ngin - Norfolk Genetic Information Network
29 December 2002

GM crops are breeding with plants in the wild
By GEOFFREY LEAN, Environment Editor
Independent on Sunday, 29 December 2002

Alarming new results from official British trials of GM crops are severely jeopardising plans for growing them commercially.

The findings - in a new government report - show, for the first time in Britain, that genes from GM crops are interbreeding on a large scale with conventional ones, and with weeds.

The study is so devastating to the Government's case for GM crops that ministers sought to bury it by publishing the first information on it on the Department of the Environment, Food and Rural Affairs website on Christmas Eve. That is the one day in the year when no newspapers are being prepared. Even then it only produced a heavily edited summary of the main report. Unusually the full report, which will contain much more devastating detail, was withheld from publication on the website.

The department said that it was available on request, but when The Independent on Sunday tried to ask for it last week, the department said that no one was available to provide it.

The report, the result of six years of monitoring of GM crops in Britain, is politically explosive and gives the first results from the official farm-scale trials. The Government has repeatedly said the results would settle the question on whether GM crops endangered the environment. But it has been playing down their significance in recent weeks.

The trials, set up in the face of public hostility to the crops, were not designed to look at the possibility of genes from GM crops contaminating nearby plants, but at the effects of different uses of pesticides on GM and non-GM plants. But, following criticism, studies of this "gene flow" were added later.

The studies, carried out between 1994 and 2000 by the National Institute of Agricultural Botany and the Laboratory of the Government Chemist, shows that genes from GM oil seed rape, engineered to be resistant to herbicides, contaminated conventional crops. And GM oil seed rape that had escaped from a crop harvested in 1996, persisted for at least four years. The report also shows that the GM crop interbred with a weed, wild turnip, giving it resistance to herbicides and thus raising the prospect of the development of super weeds.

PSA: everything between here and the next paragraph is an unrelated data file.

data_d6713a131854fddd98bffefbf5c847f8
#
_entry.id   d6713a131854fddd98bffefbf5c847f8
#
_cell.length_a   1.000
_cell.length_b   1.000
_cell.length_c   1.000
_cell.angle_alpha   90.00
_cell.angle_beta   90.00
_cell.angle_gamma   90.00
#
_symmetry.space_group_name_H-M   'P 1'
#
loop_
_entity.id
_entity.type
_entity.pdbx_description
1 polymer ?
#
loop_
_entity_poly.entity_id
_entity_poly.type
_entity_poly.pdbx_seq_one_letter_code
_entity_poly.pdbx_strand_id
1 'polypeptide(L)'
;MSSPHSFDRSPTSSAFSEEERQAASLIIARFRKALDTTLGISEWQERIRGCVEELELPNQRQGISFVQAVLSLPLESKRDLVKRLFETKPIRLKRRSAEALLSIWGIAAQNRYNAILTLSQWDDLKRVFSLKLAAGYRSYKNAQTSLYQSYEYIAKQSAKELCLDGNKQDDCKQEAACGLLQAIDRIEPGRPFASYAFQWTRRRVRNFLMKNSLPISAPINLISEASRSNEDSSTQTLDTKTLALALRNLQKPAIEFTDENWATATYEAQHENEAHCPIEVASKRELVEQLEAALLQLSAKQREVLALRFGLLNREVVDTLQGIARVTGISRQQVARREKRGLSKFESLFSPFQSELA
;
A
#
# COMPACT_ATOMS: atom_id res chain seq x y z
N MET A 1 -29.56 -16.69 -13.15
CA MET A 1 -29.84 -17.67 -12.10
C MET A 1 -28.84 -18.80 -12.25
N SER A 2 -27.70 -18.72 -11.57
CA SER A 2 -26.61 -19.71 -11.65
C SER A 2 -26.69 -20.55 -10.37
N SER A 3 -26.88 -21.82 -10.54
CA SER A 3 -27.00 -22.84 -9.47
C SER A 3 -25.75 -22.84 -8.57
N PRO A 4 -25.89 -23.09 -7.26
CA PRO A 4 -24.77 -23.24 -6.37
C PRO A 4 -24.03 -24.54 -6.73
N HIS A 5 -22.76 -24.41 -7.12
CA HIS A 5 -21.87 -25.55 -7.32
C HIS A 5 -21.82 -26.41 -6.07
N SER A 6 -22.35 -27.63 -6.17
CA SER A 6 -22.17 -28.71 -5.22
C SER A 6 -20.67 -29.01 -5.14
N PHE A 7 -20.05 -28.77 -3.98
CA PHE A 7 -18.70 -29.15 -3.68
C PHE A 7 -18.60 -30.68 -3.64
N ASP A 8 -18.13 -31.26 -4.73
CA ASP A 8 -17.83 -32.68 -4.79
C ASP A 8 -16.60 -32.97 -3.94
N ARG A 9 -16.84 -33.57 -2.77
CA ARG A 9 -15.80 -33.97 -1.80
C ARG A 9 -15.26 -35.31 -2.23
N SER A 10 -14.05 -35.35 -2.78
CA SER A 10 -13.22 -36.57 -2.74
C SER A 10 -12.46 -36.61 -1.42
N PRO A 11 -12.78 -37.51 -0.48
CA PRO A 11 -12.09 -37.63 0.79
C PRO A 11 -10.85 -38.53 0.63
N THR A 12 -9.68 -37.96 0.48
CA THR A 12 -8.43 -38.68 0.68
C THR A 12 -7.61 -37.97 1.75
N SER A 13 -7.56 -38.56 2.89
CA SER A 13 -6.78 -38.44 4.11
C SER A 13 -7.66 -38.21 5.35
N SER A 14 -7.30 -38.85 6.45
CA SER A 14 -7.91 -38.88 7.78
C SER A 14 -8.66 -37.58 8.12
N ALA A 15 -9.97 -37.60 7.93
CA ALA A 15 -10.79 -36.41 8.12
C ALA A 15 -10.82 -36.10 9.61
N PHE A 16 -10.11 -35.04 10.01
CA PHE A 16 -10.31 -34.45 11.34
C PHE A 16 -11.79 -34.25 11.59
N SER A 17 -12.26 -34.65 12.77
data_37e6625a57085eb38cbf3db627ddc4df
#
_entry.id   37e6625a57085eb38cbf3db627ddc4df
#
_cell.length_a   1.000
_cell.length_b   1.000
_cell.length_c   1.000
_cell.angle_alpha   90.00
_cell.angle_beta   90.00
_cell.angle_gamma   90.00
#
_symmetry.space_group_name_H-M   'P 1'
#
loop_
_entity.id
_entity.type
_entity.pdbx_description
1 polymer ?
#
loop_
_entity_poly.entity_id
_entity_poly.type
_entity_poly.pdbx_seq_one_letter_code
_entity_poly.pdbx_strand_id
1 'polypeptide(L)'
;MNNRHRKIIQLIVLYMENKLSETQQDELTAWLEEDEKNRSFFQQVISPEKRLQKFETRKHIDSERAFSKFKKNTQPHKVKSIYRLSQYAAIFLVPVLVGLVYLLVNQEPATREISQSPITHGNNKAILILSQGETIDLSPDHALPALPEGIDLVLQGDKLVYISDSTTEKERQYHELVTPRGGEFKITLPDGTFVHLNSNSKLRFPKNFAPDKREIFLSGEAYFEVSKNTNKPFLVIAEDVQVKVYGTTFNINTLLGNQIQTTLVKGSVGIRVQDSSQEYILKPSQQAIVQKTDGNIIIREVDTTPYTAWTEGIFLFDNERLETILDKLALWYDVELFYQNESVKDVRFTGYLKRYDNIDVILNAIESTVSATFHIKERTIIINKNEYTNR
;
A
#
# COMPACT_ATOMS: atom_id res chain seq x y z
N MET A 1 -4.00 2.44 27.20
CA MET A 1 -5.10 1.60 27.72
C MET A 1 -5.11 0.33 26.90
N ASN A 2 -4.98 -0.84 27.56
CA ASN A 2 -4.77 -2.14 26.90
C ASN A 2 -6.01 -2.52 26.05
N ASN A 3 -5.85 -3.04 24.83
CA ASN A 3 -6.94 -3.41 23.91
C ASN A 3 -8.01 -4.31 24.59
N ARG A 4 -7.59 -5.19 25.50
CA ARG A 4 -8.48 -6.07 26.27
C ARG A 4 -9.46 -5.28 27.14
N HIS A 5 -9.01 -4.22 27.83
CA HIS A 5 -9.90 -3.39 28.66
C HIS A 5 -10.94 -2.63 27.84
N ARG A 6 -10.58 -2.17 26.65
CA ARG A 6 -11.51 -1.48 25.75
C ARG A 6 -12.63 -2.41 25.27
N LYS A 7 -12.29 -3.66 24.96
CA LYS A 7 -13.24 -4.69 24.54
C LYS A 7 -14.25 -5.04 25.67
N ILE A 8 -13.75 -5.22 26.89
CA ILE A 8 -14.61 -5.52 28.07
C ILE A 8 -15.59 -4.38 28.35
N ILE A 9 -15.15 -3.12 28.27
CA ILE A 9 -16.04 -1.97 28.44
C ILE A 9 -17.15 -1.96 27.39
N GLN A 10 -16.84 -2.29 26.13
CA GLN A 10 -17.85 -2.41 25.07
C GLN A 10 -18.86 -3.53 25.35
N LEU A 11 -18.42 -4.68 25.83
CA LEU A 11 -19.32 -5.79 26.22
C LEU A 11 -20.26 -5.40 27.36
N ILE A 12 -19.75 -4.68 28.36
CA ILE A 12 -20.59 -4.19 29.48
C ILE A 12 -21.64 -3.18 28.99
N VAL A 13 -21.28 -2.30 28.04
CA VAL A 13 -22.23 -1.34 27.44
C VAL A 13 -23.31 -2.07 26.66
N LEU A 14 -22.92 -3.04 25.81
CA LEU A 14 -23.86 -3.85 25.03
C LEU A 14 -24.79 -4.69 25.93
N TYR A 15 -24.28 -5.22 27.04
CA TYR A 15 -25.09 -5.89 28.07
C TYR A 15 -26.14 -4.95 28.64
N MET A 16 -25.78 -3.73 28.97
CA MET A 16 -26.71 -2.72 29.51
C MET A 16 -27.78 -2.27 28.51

Pete Riley of Friends of the Earth said the results showed that if GM crops became widespread, almost all similar crops would become contaminated, threatening organic agriculture.

"It is not surprising the Government has tried to cover this up. It shows we need to know a great deal more about these issues before we contemplate growing GM crops commercially."


Genetically Modified Organisms Research


The report represents the combined final reports of two separate Defra monitoring contracts run between 1994-1997 and 1997-2000. A summary of the final report is available below. Copies of the full report are available on request from See also ACRE's Advice on this publication.



In 1994 the National Institute of Agricultural Botany (NIAB) and the Laboratory of the Government Chemist (LGC) were commissioned by the Department of the Environment, Transport and the Regions (DETR) to monitor the first agricultural releases of genetically modified (GM) oilseed rape (OSR) for a three year period. Subsequently NIAB received a second contract in 1997 to continue monitoring releases of GM OSR including all the previously studied sites and any new sites over 1ha. The contracts also required NIAB to conduct studies of monitoring methods and of the flow of transgenes to crops and wild relatives. The monitoring terminated at the end of 2000.